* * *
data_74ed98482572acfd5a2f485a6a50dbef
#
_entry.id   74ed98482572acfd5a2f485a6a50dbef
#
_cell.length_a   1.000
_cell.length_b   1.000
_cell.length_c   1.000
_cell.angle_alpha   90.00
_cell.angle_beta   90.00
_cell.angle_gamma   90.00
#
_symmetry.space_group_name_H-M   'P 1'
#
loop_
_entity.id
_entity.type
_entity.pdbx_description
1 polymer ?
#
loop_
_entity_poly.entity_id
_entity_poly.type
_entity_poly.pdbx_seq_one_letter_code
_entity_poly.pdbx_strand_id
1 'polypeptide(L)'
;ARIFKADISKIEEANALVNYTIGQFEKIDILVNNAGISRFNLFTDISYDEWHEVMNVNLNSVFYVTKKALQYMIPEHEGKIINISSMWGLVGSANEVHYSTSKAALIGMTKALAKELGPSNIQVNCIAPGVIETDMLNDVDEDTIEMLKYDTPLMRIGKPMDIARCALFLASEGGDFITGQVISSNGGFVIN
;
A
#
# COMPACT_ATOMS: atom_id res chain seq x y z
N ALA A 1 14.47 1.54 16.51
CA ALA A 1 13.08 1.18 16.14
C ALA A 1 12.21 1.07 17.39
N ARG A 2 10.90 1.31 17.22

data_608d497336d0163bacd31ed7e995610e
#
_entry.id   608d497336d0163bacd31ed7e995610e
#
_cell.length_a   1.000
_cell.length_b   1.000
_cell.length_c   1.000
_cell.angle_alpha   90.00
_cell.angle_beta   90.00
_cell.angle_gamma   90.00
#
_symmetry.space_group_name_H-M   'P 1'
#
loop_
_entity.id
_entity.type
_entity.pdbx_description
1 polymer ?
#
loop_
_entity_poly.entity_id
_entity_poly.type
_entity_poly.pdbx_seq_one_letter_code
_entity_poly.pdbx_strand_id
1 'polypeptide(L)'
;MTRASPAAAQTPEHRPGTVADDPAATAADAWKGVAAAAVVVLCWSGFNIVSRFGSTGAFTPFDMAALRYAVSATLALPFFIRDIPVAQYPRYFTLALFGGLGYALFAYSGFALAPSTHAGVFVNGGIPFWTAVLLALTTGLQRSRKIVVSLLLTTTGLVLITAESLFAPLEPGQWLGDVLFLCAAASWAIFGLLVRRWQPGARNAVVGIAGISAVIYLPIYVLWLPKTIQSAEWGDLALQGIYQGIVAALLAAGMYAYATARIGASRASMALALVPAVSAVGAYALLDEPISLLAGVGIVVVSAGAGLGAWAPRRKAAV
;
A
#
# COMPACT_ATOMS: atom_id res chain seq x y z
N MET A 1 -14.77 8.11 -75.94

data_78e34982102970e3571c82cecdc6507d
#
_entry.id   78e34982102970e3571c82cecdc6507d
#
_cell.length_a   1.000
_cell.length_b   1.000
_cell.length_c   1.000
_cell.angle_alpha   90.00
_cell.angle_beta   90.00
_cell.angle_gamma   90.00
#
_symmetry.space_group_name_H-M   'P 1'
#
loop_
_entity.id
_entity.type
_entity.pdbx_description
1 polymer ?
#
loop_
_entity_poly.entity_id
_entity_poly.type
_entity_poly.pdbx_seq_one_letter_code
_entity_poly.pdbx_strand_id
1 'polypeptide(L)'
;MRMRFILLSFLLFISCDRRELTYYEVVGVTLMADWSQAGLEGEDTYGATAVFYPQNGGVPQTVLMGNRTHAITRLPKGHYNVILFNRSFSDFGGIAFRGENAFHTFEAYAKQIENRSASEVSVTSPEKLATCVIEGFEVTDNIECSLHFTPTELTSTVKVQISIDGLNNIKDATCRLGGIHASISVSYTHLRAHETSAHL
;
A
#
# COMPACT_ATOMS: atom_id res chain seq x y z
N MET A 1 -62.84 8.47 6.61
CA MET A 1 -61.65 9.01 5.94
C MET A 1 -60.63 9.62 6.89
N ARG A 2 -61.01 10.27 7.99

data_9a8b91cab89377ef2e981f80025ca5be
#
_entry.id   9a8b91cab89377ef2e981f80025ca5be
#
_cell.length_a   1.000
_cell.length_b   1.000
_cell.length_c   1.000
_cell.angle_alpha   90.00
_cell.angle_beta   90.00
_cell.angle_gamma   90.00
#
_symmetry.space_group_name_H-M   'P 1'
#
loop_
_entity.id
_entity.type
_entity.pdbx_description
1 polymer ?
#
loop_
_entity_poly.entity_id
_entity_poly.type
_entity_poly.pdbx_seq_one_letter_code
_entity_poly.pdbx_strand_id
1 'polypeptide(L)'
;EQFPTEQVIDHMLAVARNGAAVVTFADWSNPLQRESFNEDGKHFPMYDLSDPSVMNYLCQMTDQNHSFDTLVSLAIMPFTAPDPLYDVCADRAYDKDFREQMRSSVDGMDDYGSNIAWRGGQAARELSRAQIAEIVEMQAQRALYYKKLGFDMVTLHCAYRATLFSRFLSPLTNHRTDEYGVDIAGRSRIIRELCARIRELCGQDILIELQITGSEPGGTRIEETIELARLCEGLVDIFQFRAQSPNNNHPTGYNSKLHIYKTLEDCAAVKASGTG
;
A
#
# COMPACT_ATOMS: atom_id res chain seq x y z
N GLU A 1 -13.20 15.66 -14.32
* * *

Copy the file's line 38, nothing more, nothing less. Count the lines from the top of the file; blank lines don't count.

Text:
#